Rescuers stand near a child injured by a firing, at a local hospital in Dera Ismail, Pakistan on Saturday, Feb. 27, 2010. According to police official unidentified gunmen opened fire on a procession celebrate anniversary of the birth of Islam’s Prophet Muhammad.(AP photo/Ishtiaq Mehsud)
Abdul Nishapuri writes on the let’sbuildup Pakistan blog
The 12 Rabi-ul-Awwal is celebrated by Muslims in Pakistan as the birthday of the Prophet Muhammad (peace by upon him and his progeny). In particular, Sunni Barelvi Muslims organize large public meetings and rallies on that day in the memory of the Prophet.
It is however a known fact that certain Muslim sects (e.g. Wahhabi and Deobandi) term such ceremonies of the Eid Mila-un-Nabi as shirk (polytheism) and biddat (innovation in religion). Continue reading
By Sabrina Tavernise and Waqar Gillani
Published: February 27, 2010
Cross Post from The New York Times
LAHORE, Pakistan — Umar Kundi was his parents’ pride, an ambitious young man from a small town who made it to medical school in the big city. It seemed like a story of working-class success, living proof in this unequal society that a telephone operator’s son could become a doctor.
Lahore has enduring social problems like chronic unemployment.
But things went wrong along the way. On campus Mr. Kundi fell in with a hard-line Islamic group. His degree did not get him a job, and he drifted in the urban crush of young people looking for work. His early radicalization helped channel his ambitions in a grander, more sinister way.
Instead of healing the sick, Mr. Kundi went on to become one of Pakistan’s most accomplished militants. Working under a handler from Al Qaeda, he was part of a network that carried out some of the boldest attacks against the Pakistani state and its people last year, the police here say. Months of hunting him ended on Feb. 19, when he was killed in a shootout with the police at the age of 29.
Filed under Al Qaeda, Army, Economy, FATA, Islamabad, Lahore, Pakistan, poverty, psychology, Taliban, Terrorism, USA
by SETH G. JONES & MARTIN C. LIBICKI, RAND Corporation
This is a summary of the research done for RANK Corporation and documented in How Terrorist Groups End: Lessons for Countering al Qa’ida, by Seth G. Jones and Martin C. Libicki, MG-741-RC, 2008, 252 pp., $33
All terrorist groups eventually end. But how do they end? Answers to this question have enormous implications for counterterrorism efforts. The evidence since 1968 indicates that most groups have ended because (1) they joined the political process or (2) local police and intelligence agencies arrested or killed key members. Military force has rarely been the primary reason for the end of terrorist groups, and few groups within this time frame achieved victory. This has significant implications for dealing with al Qa’ida and suggests fundamentally rethinking post–September 11 U.S. counterterrorism strategy. Continue reading
The Confessions of a Groveling Pakistani Native Orientalist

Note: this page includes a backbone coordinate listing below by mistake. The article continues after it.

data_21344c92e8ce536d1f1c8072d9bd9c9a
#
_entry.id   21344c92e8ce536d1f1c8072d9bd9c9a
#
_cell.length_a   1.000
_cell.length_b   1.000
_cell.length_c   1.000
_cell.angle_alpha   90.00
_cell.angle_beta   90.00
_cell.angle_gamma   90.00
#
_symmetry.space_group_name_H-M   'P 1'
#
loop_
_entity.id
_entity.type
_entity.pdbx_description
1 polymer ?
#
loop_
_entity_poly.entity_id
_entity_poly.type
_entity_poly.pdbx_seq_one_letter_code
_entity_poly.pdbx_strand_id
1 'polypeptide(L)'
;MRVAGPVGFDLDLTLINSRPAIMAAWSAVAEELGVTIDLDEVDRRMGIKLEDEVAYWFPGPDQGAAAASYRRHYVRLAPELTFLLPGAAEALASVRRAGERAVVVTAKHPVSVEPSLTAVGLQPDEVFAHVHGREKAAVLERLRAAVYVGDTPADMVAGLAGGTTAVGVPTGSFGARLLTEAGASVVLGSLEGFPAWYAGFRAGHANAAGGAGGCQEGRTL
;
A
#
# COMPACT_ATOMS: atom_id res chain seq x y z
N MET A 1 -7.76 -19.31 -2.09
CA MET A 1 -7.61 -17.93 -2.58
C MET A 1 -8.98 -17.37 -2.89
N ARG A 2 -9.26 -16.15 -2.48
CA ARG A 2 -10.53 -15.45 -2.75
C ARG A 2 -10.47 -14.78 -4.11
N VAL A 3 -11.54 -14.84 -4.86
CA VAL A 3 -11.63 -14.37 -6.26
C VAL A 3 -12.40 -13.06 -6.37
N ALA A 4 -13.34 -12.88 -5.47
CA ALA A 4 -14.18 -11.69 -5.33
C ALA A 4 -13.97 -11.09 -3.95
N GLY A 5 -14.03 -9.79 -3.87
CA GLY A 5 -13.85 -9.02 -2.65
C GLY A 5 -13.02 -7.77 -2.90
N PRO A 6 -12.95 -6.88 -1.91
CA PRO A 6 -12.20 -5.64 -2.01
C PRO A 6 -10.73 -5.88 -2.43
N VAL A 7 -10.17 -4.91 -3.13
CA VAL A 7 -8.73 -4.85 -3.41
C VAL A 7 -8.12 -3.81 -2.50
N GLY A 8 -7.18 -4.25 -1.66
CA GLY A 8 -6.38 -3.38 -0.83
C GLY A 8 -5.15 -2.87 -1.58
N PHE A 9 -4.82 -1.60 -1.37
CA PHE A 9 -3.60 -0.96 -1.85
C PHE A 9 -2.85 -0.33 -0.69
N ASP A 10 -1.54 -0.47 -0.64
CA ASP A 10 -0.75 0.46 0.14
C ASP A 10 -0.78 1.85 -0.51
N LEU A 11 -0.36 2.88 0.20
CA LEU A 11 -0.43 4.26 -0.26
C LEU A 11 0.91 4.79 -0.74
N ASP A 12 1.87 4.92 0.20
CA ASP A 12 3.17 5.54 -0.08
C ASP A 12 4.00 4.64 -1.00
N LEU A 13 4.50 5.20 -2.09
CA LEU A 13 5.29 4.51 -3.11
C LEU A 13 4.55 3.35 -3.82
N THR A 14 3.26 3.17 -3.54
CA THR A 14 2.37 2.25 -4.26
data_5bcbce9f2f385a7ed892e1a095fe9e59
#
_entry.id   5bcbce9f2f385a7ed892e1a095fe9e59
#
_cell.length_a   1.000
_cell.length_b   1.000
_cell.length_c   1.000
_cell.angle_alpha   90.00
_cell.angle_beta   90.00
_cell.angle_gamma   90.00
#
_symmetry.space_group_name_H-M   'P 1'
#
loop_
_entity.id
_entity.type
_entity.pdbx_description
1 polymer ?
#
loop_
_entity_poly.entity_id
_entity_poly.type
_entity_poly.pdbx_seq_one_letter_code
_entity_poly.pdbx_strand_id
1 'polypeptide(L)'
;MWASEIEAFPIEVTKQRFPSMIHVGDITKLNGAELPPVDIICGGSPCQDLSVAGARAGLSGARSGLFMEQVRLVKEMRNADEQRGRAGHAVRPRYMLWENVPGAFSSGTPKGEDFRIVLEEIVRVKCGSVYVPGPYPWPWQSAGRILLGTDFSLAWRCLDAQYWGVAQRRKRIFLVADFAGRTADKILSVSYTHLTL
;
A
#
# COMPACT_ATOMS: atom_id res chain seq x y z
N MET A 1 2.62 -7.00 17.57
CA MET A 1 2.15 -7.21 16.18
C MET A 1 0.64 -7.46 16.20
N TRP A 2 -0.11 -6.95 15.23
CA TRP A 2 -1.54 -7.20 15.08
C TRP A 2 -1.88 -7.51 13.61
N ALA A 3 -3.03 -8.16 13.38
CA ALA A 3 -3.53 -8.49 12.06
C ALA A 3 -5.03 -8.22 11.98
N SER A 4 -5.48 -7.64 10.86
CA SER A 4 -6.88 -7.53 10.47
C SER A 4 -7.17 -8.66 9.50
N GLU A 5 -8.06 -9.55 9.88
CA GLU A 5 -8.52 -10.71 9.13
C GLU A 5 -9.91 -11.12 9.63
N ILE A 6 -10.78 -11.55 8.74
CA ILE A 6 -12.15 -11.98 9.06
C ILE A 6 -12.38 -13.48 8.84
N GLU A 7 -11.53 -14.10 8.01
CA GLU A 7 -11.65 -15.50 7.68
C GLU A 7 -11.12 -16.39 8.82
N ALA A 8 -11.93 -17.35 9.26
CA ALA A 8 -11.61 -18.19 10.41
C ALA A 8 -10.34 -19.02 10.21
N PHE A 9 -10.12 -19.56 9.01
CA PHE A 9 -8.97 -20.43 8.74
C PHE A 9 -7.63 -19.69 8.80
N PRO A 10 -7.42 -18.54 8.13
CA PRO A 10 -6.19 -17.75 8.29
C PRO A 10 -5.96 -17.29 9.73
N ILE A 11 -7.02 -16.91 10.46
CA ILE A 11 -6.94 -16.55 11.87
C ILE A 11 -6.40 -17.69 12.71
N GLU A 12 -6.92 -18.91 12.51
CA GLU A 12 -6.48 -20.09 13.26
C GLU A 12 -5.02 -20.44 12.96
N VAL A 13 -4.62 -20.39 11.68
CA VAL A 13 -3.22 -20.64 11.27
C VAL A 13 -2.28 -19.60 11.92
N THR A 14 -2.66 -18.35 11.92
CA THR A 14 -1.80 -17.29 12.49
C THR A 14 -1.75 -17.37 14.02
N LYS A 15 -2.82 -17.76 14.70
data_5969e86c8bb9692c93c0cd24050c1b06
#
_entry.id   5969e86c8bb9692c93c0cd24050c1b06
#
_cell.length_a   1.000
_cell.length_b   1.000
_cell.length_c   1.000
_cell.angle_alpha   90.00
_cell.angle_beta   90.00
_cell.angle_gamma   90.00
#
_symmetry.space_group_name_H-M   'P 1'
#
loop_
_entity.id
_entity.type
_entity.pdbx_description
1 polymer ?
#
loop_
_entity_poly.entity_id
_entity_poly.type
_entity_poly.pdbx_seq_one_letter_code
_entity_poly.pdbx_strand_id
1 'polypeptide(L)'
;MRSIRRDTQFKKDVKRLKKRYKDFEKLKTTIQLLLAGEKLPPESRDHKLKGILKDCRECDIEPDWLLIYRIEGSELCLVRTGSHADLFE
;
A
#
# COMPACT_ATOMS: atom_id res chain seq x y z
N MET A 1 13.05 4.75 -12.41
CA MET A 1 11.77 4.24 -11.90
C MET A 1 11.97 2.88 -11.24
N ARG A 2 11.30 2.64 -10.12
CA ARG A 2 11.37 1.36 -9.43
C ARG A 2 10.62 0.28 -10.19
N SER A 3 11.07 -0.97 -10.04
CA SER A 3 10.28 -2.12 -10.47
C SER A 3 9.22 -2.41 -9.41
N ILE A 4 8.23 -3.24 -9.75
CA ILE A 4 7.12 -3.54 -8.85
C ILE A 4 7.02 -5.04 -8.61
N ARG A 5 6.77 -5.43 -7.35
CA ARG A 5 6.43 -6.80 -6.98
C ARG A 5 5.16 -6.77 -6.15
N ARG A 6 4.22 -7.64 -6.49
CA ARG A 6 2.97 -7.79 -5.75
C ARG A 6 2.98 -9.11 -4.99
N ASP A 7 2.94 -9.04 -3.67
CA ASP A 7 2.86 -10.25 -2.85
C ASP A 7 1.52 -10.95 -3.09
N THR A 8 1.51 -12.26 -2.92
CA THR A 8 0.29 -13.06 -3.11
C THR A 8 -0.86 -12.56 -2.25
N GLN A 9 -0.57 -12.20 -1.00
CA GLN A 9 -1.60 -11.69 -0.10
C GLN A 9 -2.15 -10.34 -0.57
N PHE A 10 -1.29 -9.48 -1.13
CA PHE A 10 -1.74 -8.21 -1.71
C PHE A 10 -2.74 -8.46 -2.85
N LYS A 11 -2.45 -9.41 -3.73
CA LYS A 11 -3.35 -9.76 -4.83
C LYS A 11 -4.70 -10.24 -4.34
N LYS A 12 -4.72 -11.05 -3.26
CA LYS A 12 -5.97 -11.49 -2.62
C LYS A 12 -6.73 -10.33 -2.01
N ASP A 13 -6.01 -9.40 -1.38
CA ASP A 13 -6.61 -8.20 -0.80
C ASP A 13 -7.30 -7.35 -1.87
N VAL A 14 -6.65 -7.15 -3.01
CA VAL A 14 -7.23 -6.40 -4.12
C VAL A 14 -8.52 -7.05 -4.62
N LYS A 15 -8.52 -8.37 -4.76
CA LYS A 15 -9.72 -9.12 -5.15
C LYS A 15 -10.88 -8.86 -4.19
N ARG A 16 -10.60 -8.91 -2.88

By PERVEZ HOODBHOY CounterPunch 14 Dec 2009
Here ye, Counterpunch readers! The victory of Native Orientalists – the ones which the late Edward Said had warned us about – is nearly complete in Pakistan. It has been led by “the minions of Western embassies and Western-financed NGOs” and includes the likes of “Ahmad Rashid, Pervez Hoodbhoy, Najam Sethi, Khaled Ahmad, Irfan Hussain, Husain Haqqani, and P.J.Mir”. Thus declares Mohammad Shahid Alam, a professor of Pakistani origin who teaches at Northeastern University in Boston, Massachussetts. [CounterPunch, 2 Dec 2009] Continue reading
Finally, the operation in Wazristan is under way, thank God. Pakistan is doing a good job of clearing every place that was a safe heaven for the nuts in and around Pakistan. Now, policy makers in Pakistan should not focus on achieving short term military objective. This war is not going to be easy and a lot of people believe that this is a generational issue as for as defeating the Taliban threat.
Obviously the military is going to easily defeat those who are going to take up arms against the army in Wazirstan, or at the very least, it is hoped that the army is going to defeat them. However, after the military moves out, how will the civilian population going to react to the future Talibans interested in making Wazirstan their home again? This is a very important question and I Continue reading
By JANE PERLEZ
ISLAMABAD, Pakistan — A wave of attacks against top security installations over the last several days demonstrated that the Taliban, Al Qaeda and militant groups once nurtured by the government are tightening an alliance aimed at bringing down the Pakistani state, government officials and analysts said. Continue reading
The deadly results of cooperation with terrorists.
By C. CHRISTINE FAIR
The past week’s spate of suicide bombings in Pakistan and the siege of its military headquarters are again casting the spotlight on that country’s war on terror. Attention will—and should—focus in particular on Islamabad’s many failures to control militants on its own soil. Continue reading